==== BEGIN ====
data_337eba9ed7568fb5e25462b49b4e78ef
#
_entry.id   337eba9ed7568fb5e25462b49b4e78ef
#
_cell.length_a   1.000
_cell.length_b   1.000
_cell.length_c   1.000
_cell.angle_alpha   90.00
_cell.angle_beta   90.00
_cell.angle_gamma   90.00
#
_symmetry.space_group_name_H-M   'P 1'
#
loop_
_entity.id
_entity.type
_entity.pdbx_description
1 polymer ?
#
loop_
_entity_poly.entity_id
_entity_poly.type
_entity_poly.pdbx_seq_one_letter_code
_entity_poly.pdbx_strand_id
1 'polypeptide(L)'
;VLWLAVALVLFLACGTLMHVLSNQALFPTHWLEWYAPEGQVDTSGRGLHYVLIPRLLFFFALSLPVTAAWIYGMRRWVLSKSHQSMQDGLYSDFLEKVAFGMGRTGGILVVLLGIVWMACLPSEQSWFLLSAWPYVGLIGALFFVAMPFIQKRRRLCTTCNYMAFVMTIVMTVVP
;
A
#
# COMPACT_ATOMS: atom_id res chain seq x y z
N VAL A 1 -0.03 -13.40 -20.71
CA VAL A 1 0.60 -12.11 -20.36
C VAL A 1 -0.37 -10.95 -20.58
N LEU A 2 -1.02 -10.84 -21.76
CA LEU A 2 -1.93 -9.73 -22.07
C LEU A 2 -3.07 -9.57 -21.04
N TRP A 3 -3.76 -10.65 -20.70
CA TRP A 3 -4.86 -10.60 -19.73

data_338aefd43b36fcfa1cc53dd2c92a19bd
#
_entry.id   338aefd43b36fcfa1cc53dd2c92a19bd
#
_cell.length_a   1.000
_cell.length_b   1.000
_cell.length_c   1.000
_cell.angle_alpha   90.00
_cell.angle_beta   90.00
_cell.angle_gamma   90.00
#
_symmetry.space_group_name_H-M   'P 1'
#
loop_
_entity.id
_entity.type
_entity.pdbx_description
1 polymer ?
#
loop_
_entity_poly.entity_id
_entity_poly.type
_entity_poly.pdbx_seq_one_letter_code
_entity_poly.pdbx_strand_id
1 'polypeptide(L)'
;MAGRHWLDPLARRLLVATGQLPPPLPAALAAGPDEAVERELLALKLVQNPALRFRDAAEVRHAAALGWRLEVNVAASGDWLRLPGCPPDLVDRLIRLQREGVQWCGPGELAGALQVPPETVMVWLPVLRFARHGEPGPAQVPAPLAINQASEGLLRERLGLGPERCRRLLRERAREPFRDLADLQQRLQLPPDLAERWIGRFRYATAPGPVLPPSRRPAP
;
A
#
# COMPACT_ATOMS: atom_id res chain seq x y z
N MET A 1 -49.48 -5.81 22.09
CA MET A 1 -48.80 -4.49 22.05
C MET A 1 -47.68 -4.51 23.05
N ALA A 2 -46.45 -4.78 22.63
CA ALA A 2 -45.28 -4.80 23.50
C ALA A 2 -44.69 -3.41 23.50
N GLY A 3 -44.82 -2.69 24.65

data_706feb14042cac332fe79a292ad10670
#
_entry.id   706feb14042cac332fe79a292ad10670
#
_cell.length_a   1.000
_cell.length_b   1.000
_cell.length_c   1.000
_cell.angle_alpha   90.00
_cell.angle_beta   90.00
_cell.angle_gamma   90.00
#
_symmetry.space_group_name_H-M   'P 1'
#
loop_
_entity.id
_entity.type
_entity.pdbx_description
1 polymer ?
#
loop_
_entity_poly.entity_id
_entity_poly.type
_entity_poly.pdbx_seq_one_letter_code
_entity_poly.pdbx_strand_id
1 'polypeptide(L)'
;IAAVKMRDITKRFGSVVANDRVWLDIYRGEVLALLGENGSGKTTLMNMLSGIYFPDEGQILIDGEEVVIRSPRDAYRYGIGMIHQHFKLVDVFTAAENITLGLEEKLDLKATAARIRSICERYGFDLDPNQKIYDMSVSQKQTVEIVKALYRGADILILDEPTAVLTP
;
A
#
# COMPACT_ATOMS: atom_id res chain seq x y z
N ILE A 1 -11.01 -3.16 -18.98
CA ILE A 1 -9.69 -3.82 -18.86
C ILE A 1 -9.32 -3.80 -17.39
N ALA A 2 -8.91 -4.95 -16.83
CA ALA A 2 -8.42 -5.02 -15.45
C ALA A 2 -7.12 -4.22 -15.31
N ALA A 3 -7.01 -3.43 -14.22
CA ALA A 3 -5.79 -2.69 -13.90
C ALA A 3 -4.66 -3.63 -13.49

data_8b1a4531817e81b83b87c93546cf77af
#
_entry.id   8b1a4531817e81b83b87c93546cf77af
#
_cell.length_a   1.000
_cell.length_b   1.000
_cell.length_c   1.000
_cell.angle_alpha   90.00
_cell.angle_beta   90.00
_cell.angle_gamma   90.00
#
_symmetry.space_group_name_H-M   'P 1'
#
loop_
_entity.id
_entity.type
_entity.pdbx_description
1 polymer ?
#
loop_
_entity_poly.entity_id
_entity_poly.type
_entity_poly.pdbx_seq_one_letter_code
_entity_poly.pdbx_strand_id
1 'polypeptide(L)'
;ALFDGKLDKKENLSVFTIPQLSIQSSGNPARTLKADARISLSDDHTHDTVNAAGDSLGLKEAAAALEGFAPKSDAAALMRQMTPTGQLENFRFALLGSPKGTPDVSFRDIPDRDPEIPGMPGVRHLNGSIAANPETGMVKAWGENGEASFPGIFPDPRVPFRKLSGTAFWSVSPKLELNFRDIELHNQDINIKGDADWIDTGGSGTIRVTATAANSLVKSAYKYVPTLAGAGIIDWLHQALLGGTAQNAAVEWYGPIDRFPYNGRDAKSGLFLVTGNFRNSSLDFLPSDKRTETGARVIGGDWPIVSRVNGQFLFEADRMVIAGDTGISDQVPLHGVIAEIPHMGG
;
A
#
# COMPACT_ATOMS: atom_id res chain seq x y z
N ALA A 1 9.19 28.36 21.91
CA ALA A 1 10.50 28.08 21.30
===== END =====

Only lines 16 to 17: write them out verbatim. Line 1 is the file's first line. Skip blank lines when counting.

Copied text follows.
_entity.type
_entity.pdbx_description